The Monaco Grand Prix Preview 24 May 2006
Can Michael Schumacher scoop the jackpot with Ferrari as the Formula One field heads for Monte Carlo this weekend? For a variety of reasons the seven-time champion has been frustrated on the streets of the Principality in recent years, denied the sixth victory that will draw him level with the late Ayrton Senna.
We have made a lot of improvement in the car in recent races, he said, and I am confident that we will be very strong this weekend. The car is good, and so are the tyres. We will be competitive.
Fernando Alonso, however, believes that Monaco will give him the chance to increase his championship lead with Renault. I think the car will be quick there. You need good traction at this circuit, and that has been a strong point for the R26 all the way through the season so far. Michelin did a fantastic job in Spain, and they have always been very strong in Monaco, so they should be there as well. This has been a good Renault track in the past but more than ever, we will need a perfect, mistake-free weekend to fight for the win. That will be what we are focusing on.
McLaren can be expected to challenge here too, with past winners Kimi Raikkonen and Juan Pablo Montoya. Another victory would be particularly sweet here, as 2006 marks the 40th anniversary of the marques Formula One involvement. Founder Bruce McLaren raced his McLaren M2B Serenissima here in 1966.
Two years ago Jenson Button came the closest he ever has to victory as he hounded home winner Jarno Trulli, and now the Honda star is ready to take his own first win. "I'm really looking forward to this year's Monaco Grand Prix. I had a good race there in 2004, finishing second after a really exciting battle. It's a crazy place to be racing, the circuit is very tight and twisty and you can really feel the speed of the car when the barriers are so close to you. It's a different race than any other on the calendar, with so much history, and it means even more to me as I live in Monaco so it's one of my home races.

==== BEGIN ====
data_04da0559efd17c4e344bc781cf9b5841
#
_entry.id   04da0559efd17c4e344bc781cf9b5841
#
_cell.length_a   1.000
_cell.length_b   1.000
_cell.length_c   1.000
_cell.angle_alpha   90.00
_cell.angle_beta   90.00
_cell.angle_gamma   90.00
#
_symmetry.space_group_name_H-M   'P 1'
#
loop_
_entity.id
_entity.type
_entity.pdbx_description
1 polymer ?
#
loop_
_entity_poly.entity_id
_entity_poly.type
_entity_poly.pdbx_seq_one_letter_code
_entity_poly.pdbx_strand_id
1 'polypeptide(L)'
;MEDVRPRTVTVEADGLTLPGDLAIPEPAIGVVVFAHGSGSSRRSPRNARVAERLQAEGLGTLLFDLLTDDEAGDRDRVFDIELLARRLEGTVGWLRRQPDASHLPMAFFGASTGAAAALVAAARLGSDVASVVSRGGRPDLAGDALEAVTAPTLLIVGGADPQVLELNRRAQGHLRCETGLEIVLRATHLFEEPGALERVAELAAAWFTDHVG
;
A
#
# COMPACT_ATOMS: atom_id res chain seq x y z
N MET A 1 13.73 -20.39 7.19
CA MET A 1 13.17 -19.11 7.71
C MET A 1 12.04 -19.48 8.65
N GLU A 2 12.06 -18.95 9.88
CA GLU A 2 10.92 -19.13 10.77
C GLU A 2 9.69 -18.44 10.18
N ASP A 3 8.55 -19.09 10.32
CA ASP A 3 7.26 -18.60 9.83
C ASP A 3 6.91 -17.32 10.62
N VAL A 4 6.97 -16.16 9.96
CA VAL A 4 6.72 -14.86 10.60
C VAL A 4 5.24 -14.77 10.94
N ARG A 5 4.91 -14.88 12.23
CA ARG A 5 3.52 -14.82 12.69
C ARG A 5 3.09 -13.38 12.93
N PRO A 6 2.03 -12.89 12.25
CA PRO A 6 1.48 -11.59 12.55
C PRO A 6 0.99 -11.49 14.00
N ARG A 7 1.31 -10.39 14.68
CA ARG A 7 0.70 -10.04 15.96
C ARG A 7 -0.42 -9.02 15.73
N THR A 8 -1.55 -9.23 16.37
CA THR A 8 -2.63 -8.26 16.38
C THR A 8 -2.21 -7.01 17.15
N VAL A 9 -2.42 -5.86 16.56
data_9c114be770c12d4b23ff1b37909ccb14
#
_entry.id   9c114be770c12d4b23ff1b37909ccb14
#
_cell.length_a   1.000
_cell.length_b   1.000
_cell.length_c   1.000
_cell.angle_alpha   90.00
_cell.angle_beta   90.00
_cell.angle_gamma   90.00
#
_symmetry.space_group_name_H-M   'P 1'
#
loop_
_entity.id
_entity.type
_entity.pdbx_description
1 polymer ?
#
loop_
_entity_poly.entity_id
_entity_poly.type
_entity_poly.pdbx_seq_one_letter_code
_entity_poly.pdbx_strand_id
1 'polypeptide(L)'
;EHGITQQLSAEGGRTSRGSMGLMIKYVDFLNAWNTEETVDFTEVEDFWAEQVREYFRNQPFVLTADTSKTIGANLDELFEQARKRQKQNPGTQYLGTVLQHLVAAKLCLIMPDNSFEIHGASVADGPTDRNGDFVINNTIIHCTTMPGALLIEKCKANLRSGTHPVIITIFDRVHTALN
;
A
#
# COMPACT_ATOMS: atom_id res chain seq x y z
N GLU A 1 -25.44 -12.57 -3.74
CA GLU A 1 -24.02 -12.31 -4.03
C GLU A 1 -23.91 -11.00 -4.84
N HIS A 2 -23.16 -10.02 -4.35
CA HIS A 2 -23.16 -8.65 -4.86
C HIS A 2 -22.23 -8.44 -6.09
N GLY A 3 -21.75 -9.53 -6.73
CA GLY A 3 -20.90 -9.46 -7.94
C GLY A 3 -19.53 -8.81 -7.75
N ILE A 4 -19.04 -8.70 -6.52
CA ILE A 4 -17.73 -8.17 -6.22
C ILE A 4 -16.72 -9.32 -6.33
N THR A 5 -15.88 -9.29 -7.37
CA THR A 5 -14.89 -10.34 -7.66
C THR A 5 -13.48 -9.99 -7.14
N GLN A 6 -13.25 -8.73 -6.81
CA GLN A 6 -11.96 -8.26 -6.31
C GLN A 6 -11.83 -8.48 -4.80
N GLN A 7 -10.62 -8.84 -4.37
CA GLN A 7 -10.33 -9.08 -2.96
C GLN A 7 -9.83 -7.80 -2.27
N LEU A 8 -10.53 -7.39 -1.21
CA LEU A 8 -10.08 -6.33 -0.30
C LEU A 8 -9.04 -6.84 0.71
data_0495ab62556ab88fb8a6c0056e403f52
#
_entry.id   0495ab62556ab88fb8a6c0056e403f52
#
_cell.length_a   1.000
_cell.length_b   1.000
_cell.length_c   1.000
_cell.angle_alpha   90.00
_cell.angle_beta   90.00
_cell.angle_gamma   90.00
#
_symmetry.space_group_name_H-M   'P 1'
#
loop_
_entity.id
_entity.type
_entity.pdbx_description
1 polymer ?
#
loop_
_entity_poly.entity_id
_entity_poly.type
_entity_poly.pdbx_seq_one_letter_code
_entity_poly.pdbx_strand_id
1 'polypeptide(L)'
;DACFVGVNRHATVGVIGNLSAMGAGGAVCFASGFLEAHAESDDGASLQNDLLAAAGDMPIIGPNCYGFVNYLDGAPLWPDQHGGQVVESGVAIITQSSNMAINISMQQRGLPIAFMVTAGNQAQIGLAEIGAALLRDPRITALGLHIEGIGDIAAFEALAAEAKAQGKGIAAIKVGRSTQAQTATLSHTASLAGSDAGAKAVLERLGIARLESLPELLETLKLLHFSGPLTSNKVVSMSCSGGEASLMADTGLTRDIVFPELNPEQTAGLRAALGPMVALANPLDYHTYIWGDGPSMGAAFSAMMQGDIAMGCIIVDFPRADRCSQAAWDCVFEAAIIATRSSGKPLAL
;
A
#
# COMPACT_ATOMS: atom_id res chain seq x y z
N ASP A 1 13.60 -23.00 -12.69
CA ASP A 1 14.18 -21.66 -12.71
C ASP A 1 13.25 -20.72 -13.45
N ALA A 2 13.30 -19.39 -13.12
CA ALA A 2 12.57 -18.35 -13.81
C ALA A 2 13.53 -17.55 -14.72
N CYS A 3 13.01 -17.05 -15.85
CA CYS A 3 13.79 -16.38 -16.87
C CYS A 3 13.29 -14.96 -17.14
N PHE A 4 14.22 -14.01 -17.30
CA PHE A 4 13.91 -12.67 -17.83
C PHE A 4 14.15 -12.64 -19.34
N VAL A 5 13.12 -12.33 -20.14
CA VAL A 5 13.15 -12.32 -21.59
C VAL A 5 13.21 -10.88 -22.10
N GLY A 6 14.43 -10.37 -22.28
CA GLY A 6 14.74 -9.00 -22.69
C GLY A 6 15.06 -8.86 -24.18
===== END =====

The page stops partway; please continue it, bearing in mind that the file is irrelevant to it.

"You need good mechanical grip from the car and this is also a circuit where the driver can make even more of a difference to the race outcome. We've been really strong in qualifying all this year and that will be very important for the race as it's almost impossible to overtake except in the pit stops. It's also a fantastic race for the fans who can get so close to the action."
Qualifying will be crucial to any strategy, which puts every one on Orange Alert from the get-go on Saturday afternoon. And the unusual knockout format introduced this year could spring some surprises at a place where all things are possible. As Alonso said, a mistake-free weekend is critical, and very difficult to achieve, and anyone who encounters problems on Thursday - remember Friday sessions take place a day early in Monaco - or Saturday will have an uphill struggle. With Williams, Toyota, BMW-Sauber, Red Bull Racing and Toro Rosso all closely bunched in the midfield, it will be an absorbing battle.
The level of grip is so low in Monte Carlo that all teams will run the softest available compounds, something they can get away with this year now that tyre changes are allowed once again. All of them have been testing since Spain, most at Paul Ricard, where the track was configured to mirror Monaco as much as possible in the search for the ideal tyre, maximum downforce, and the most efficient traction control.